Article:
SPA/SocAA Social Anxiety Anonymous 

SRA – Sexual Recovery Anonymous 

UA – Underearners Anonymous 

WA – Workaholics Anonymous

WFS - Women For Sobriety

Wellbriety - Wellbriety Movement, culturally-based healing for indigenous people

If you have a peer-led recovery program that is not on this list, you are welcome to send me their link through my contact page. Please be advised that if the link is not a secure link (HTTPS), I will not include it on this list. 


Recovery programs for people whose lives have been negatively impacted by someone with an addiction

ACA – Adult Children of Alcoholics and Dysfunctional Families

Al-Anon/Alateen - Al-Anon Family Groups, for friends and families of alcoholics

Co-Anon – Co-Anon Family Groups for friends and family of addicts

CoDA – Co-Dependents Anonymous

COSA – for those whose lives have been affected by someone else's compulsive sexual behavior

COSLAA – CoSex and Love Addicts Anonymous, for adults who are dealing with sex and love addicts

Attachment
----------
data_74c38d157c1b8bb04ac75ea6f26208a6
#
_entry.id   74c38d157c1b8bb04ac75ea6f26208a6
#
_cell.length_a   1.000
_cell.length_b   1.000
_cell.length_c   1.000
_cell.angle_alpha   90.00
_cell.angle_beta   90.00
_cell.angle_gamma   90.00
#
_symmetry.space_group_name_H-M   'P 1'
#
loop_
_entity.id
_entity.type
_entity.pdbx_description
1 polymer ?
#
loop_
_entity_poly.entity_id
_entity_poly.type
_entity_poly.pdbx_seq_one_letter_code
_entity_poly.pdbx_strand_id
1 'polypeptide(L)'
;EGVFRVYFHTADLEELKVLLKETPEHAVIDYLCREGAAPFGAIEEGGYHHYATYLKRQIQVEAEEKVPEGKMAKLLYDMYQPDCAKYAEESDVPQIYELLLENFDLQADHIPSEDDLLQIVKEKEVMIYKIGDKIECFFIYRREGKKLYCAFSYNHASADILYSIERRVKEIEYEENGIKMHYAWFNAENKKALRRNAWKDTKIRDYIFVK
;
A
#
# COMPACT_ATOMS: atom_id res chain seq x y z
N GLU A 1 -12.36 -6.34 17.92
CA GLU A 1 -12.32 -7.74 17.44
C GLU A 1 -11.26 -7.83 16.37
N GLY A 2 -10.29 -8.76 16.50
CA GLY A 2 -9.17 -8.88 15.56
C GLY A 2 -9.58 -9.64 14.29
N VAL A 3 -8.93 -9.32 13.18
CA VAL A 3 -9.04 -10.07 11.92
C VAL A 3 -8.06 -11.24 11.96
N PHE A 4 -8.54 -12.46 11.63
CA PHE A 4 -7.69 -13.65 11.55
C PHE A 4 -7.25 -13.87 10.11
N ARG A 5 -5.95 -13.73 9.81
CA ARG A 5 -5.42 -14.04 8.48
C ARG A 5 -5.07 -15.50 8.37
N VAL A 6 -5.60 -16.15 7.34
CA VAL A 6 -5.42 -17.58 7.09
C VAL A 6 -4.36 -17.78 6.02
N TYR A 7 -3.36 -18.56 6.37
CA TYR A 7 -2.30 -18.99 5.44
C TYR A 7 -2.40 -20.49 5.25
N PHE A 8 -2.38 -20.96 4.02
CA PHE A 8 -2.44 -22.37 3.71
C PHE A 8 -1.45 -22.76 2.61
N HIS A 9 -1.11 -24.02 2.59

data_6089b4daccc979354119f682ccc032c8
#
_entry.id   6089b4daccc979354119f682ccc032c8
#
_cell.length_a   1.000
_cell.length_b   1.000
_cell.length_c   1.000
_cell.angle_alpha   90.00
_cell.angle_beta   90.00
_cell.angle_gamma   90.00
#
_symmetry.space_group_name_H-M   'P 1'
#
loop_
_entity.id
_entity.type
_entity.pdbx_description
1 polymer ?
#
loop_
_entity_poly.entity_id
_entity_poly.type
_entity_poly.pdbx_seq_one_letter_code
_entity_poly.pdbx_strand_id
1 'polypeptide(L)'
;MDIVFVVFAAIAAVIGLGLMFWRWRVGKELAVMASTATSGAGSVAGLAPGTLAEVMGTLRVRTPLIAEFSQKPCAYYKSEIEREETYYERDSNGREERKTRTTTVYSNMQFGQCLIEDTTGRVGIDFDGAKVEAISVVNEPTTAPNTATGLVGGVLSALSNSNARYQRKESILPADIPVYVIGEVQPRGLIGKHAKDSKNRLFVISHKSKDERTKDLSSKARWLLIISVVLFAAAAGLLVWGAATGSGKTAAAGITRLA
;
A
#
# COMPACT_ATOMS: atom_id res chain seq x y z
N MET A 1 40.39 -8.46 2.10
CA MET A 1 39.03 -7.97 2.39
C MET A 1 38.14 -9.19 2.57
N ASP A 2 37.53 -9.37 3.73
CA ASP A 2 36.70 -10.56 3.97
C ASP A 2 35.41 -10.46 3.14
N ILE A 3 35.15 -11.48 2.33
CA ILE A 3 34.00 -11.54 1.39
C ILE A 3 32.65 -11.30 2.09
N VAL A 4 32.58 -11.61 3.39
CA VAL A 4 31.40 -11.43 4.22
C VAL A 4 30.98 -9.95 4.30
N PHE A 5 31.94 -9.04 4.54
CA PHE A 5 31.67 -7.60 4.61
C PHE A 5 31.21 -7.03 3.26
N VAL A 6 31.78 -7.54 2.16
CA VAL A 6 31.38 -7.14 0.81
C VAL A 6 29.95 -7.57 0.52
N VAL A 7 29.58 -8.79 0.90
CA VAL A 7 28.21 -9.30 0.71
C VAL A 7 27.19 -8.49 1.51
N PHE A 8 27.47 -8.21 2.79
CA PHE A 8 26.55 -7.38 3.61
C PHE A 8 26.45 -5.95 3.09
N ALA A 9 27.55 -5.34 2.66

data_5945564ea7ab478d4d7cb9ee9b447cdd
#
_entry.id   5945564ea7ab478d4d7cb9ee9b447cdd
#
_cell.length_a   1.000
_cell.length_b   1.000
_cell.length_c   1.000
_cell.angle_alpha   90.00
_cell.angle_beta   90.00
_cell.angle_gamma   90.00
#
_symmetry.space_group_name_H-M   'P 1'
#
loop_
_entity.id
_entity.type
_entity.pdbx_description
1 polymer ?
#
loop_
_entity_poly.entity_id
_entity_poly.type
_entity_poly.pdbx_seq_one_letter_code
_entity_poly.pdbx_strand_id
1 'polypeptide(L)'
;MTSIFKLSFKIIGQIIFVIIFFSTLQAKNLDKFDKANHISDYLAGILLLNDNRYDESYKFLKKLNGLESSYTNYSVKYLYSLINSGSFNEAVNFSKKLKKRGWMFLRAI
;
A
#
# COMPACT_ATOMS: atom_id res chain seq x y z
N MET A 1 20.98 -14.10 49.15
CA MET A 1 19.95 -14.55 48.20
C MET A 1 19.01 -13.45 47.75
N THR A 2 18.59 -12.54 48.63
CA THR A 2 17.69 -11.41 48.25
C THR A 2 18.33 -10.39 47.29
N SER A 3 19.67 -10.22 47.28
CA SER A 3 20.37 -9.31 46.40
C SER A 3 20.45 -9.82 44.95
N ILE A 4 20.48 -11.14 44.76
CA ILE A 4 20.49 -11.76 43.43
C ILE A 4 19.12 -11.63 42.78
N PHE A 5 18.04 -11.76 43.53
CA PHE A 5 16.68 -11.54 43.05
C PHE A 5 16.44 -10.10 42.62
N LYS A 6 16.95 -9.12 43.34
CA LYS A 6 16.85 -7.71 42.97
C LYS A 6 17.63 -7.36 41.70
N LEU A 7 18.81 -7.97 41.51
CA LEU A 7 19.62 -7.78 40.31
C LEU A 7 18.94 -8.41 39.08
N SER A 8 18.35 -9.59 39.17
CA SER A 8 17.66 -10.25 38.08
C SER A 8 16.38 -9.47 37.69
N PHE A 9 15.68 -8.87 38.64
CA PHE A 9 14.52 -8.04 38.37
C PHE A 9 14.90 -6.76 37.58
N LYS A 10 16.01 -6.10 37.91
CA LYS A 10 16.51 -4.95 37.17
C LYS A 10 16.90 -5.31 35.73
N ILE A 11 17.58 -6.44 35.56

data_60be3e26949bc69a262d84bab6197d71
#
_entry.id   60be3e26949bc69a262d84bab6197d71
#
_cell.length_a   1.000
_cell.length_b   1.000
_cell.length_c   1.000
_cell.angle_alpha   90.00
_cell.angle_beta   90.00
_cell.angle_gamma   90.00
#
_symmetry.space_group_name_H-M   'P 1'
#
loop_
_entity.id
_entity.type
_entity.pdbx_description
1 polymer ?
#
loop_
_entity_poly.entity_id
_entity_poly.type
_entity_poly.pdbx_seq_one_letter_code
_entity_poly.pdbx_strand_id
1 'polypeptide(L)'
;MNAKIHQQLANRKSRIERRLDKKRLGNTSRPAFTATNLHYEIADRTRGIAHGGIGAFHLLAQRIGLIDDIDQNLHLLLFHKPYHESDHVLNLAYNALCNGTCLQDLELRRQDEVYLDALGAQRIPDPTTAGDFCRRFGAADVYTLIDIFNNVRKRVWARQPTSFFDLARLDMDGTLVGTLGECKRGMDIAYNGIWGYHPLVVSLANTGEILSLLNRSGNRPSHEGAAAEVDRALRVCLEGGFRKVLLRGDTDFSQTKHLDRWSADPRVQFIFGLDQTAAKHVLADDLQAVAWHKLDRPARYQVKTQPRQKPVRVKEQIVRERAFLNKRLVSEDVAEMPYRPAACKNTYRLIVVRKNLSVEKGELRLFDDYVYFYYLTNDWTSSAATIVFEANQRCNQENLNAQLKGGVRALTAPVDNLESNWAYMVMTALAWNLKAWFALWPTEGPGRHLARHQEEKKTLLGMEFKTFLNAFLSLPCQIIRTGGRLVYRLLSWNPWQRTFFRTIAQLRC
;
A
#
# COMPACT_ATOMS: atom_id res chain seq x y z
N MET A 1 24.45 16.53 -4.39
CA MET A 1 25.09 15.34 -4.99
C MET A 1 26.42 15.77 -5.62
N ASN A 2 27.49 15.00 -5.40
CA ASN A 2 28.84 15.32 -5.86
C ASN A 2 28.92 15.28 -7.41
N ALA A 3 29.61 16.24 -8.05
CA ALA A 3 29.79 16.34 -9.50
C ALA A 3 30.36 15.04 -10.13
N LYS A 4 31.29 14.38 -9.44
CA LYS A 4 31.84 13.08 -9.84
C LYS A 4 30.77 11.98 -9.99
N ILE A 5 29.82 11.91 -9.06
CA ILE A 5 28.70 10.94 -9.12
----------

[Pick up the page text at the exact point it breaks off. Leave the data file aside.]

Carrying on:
FA – Families Anonymous, for relatives and friends of addicts

Gam-Anon/Gam-A-Teen, for friends and family members of problem gamblers

Nar-Anon, for friends and family members of addicts

Do you involve family members in my therapy for addiction recovery?

Sometimes. Each family situation is unique. Timing matters because sometimes family members are ready to hear from each other, and sometimes they are not. I do not offer family therapy where the family is the client. However, I believe it is invaluable for family members to participate in the client’s  treatment, and research shows better long term outcomes for clients whose families get involved in supporting their work in therapy.